When looking to hire a CIO or CTO, ask whether you need to enhance technology within the company or for your customers first. If you need to focus on external products and services while driving innovation, then consider hiring a CTO. If you need to improve internal processes and enhance productivity, then hire a CIO.
Large companies would benefit from having both roles on staff. A CIO and CTO both contribute to company growth and both can positively impact revenue. If your business can afford it, these two c-suite positions have the potential to massively enhance your business by updating processes with the latest technology trends.
If you’re going to lead the tech team, you’d better know what you’re doing. You need to be abreast of new technology and know how to use it. Computer coding and programming change rapidly, and someone who doesn’t know their stuff — or know how to direct their team to find solutions — is not likely to be respected.
Software developers and IT professionals are known for their technical prowess, and they will quickly realize when their superior doesn’t know what they’re talking about.
It’s easy for people who work in IT to get bogged down in the features of various software and believe that it’s the best solution for a certain dilemma faced by a department. However, a CTO should seek input from the department they are purchasing software for.
As an example, if the CTO is tasked with purchasing a new accounting solution, they want input from the accounting and finance departments to determine what their needs are. Software shouldn’t simply be purchased because it’s the newest piece of technology on the block — it should fit the requirements of the company.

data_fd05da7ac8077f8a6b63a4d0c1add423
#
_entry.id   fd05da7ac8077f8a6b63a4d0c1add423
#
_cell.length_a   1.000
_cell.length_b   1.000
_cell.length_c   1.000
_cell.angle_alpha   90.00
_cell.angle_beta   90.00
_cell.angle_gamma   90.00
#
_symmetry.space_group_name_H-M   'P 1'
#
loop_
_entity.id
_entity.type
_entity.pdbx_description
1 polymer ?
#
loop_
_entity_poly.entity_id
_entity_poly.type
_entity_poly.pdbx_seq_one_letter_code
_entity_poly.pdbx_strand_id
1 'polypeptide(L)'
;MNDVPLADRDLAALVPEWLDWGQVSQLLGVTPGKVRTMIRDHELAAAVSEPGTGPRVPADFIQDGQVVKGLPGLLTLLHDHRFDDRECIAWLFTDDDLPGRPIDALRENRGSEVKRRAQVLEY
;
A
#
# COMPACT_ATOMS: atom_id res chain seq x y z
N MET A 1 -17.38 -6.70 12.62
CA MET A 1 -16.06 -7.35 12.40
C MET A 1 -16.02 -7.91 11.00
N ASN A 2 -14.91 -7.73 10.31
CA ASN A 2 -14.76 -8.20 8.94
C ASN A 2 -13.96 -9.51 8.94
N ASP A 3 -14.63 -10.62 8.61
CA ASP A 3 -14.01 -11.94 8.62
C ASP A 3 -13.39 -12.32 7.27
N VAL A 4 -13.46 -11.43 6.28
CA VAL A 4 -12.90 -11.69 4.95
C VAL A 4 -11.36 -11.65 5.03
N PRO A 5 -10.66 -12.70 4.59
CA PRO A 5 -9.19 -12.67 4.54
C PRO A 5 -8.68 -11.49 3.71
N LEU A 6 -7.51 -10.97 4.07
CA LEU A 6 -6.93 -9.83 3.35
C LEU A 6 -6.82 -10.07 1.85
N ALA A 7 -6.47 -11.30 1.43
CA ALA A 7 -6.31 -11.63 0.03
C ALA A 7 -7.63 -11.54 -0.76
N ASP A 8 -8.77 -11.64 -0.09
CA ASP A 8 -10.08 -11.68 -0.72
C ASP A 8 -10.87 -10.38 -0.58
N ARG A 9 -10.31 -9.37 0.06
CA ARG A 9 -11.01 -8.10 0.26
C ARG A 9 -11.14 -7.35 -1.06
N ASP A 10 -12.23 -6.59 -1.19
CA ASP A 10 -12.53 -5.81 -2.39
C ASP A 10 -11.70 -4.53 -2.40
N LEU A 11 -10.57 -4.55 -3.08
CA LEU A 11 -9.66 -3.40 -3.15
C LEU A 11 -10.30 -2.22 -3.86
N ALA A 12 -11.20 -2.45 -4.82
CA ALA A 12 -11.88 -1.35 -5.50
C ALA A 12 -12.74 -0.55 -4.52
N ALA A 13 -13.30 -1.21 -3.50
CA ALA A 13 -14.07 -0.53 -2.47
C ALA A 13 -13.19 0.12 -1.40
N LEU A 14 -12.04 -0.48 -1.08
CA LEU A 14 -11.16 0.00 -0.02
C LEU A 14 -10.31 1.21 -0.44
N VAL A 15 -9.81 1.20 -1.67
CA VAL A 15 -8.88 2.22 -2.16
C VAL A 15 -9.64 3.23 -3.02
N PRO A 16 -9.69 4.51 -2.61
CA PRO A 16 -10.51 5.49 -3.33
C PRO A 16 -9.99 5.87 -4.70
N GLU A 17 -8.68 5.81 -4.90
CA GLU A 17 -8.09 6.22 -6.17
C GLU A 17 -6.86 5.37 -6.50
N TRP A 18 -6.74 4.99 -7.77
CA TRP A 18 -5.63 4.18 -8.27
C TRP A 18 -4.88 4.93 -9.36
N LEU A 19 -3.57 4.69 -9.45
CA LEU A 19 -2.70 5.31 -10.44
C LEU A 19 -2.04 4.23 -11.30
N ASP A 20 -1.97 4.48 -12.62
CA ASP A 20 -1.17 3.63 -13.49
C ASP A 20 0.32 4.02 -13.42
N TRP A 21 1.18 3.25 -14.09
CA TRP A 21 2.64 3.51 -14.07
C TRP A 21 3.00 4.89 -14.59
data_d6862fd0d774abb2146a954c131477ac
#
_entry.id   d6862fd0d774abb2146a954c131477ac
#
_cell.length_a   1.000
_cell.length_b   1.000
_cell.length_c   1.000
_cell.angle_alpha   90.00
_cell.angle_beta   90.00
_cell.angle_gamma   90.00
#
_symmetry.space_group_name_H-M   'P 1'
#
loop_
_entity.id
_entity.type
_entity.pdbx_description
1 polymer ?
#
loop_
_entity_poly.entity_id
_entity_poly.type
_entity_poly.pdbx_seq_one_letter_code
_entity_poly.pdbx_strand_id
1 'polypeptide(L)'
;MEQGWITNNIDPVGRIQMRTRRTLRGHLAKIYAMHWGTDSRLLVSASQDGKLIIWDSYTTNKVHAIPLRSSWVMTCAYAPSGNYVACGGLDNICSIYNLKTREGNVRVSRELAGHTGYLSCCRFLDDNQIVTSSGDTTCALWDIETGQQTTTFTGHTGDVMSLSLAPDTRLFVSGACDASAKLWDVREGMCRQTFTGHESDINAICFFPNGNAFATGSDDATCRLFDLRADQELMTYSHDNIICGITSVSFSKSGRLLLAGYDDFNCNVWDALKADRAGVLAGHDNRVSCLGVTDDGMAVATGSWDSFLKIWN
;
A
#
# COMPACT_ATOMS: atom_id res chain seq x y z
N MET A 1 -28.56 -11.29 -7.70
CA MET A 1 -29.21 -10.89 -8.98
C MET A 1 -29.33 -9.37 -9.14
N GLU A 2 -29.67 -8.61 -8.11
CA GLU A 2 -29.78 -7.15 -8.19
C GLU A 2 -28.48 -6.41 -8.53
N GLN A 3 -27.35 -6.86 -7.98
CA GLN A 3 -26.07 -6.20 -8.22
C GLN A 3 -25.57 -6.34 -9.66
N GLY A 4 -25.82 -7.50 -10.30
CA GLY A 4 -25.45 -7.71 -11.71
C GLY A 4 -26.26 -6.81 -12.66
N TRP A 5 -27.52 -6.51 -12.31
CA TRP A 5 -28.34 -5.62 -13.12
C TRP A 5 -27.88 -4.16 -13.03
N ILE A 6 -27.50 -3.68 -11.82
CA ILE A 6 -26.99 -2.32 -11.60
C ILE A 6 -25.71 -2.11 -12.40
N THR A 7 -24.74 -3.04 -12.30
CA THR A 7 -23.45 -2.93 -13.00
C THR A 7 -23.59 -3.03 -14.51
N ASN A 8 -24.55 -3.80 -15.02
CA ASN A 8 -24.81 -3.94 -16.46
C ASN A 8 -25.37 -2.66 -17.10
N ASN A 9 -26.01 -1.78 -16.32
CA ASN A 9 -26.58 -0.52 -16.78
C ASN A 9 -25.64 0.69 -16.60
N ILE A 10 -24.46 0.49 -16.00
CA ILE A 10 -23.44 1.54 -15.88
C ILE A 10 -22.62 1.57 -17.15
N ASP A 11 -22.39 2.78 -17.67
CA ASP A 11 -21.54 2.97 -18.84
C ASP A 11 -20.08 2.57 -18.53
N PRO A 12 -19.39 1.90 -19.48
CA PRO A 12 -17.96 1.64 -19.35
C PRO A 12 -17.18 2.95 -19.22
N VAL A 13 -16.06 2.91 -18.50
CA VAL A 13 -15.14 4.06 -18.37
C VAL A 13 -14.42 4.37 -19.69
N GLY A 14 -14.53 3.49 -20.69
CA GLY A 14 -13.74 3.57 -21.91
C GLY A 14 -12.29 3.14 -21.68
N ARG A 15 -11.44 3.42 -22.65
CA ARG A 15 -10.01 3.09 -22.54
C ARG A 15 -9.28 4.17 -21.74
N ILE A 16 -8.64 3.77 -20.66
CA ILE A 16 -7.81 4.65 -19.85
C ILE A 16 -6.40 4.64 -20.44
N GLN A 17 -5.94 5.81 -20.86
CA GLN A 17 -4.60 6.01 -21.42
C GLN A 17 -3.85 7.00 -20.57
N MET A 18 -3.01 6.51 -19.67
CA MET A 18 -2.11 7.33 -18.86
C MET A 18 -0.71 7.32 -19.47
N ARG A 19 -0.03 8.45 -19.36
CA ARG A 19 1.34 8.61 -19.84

Hiring today’s executives is one of the most important parts of business strategy. The people chosen to lead often determine whether a company will succeed or fail. Ensuring that you have the proper people in place with the right set of abilities can go a long way toward maximizing business performance.
companies or have assets between $500 million to $15 billion.
Successful placements span the entire C-Suite and include CEOs, Chief Operating Officers, Chief Financial Officers, Chief Sales Officers, Chief Marketing Officer, vice presidents sales, human resources, general counsel, and other director-level leadership roles.
Cowen Partners delivers 3X more qualified candidates than the competition. Through our proven retained executive search process, we find, vet, and deliver the top 1% of candidates for positions across the C-suite. Our process works for all initiatives (including diversity recruiting), as well as all industries, including (but not limited to) technology, healthcare, manufacturing, retail, real estate, financial service, private equity, and more.